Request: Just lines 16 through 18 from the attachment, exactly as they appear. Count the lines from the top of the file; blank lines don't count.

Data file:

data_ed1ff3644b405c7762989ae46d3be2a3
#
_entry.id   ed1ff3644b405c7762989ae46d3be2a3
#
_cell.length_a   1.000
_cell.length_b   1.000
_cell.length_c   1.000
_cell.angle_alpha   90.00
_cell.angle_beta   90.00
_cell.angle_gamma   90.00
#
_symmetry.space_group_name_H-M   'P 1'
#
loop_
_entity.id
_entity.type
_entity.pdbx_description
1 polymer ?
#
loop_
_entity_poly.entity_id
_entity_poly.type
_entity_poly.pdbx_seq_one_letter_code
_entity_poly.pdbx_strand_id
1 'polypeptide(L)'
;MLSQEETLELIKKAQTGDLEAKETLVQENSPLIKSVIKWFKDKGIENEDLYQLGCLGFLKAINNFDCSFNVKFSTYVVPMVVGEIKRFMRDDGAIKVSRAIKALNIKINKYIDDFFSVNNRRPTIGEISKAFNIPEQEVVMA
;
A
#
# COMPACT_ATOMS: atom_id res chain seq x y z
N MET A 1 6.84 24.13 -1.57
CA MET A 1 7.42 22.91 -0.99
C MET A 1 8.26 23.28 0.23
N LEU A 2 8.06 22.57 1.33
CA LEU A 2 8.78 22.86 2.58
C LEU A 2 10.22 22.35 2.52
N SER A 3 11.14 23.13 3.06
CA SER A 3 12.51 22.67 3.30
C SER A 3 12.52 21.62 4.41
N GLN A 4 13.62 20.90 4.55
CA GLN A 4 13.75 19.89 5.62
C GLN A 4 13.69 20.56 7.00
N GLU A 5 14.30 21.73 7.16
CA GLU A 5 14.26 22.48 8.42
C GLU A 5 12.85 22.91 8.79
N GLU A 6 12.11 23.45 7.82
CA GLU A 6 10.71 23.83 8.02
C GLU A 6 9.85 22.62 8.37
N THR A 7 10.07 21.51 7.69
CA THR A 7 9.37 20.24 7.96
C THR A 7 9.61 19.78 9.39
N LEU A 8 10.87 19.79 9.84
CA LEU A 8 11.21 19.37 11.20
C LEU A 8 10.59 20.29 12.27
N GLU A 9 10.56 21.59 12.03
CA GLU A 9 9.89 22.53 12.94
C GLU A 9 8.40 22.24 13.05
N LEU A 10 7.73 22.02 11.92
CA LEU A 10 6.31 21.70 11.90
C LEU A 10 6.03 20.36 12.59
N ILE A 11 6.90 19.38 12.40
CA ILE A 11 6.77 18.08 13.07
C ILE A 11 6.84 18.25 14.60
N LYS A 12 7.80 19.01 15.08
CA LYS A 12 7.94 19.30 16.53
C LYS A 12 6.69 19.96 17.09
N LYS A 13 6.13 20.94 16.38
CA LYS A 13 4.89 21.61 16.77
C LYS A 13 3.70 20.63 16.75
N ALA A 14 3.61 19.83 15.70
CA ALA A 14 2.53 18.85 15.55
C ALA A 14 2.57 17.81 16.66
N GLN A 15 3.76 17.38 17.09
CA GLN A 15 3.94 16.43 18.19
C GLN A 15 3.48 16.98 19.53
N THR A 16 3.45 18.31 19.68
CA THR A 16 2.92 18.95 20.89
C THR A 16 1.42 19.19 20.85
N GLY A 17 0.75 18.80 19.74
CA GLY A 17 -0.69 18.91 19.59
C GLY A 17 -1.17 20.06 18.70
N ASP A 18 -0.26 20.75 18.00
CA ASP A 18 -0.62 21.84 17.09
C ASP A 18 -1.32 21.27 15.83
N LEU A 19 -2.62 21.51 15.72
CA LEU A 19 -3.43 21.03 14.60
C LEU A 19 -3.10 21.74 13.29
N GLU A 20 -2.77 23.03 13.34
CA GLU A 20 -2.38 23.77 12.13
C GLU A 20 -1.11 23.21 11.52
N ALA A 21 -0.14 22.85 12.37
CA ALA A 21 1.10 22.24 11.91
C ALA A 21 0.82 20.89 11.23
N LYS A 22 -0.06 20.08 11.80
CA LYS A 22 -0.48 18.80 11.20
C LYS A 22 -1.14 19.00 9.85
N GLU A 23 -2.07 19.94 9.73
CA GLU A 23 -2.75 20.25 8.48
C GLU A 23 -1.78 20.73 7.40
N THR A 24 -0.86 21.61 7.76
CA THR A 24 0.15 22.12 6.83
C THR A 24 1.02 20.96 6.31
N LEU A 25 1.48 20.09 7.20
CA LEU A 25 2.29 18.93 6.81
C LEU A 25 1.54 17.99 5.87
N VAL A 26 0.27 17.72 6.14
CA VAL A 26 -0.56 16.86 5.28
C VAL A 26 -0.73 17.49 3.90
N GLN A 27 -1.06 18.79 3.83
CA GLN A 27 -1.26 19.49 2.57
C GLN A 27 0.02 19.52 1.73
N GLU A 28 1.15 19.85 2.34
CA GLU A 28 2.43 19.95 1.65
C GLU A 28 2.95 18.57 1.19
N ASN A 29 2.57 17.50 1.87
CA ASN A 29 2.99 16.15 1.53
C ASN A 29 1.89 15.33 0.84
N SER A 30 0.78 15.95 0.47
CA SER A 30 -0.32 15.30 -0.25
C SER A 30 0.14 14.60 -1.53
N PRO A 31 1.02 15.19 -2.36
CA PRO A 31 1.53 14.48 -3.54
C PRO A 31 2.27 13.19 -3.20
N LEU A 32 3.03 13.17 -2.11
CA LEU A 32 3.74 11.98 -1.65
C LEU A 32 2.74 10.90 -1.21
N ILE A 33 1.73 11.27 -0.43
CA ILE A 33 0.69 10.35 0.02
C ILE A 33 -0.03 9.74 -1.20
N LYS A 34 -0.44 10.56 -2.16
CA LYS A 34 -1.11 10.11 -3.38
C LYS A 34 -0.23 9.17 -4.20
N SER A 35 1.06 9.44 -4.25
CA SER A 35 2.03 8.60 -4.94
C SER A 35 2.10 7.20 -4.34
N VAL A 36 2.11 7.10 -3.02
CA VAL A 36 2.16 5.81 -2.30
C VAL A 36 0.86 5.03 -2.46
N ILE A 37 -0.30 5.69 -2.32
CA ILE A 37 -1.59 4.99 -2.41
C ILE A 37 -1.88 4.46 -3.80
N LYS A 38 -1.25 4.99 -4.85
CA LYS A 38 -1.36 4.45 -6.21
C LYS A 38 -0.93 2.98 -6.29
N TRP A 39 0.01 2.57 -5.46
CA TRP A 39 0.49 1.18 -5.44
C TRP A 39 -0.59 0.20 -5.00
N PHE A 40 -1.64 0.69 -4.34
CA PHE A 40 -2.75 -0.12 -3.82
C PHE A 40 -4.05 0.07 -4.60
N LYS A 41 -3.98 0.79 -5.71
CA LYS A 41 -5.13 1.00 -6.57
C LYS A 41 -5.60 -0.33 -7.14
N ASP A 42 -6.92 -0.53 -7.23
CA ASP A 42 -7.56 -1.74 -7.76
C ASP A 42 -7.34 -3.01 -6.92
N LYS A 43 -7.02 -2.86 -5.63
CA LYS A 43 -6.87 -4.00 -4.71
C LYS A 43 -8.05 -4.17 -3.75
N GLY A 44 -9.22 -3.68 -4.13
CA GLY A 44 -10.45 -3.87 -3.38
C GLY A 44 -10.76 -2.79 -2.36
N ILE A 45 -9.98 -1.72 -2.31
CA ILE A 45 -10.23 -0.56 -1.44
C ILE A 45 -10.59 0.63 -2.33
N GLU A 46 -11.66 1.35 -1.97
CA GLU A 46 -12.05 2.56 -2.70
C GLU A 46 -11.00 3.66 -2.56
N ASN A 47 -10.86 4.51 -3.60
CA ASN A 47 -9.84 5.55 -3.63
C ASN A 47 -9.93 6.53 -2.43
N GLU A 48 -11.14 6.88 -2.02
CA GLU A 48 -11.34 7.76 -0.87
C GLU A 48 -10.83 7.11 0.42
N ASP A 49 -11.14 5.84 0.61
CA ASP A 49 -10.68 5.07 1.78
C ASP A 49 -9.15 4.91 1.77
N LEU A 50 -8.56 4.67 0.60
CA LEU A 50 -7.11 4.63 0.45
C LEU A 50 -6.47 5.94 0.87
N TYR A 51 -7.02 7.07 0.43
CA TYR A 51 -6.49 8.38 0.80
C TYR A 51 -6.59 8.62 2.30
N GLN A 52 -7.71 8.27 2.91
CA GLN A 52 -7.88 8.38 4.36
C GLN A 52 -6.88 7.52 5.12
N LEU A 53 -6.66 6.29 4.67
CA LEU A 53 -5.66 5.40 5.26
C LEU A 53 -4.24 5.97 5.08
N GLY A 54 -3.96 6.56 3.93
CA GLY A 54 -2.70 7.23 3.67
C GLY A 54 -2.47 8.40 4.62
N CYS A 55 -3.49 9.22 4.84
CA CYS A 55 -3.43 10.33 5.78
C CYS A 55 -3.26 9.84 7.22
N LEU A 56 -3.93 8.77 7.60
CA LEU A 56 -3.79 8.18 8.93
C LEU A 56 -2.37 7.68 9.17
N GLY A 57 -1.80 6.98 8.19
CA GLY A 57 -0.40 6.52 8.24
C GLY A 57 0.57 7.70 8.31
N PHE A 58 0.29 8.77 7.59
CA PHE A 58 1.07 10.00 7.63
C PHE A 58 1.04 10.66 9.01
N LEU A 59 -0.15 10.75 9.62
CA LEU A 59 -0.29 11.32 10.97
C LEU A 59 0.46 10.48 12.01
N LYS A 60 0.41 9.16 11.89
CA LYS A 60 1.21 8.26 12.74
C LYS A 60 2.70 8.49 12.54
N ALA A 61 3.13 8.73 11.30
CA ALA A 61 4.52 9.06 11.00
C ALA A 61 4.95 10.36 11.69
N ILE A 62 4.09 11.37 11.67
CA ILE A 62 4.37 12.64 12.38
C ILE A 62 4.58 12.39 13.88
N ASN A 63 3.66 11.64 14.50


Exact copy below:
_entity.type
_entity.pdbx_description
1 polymer ?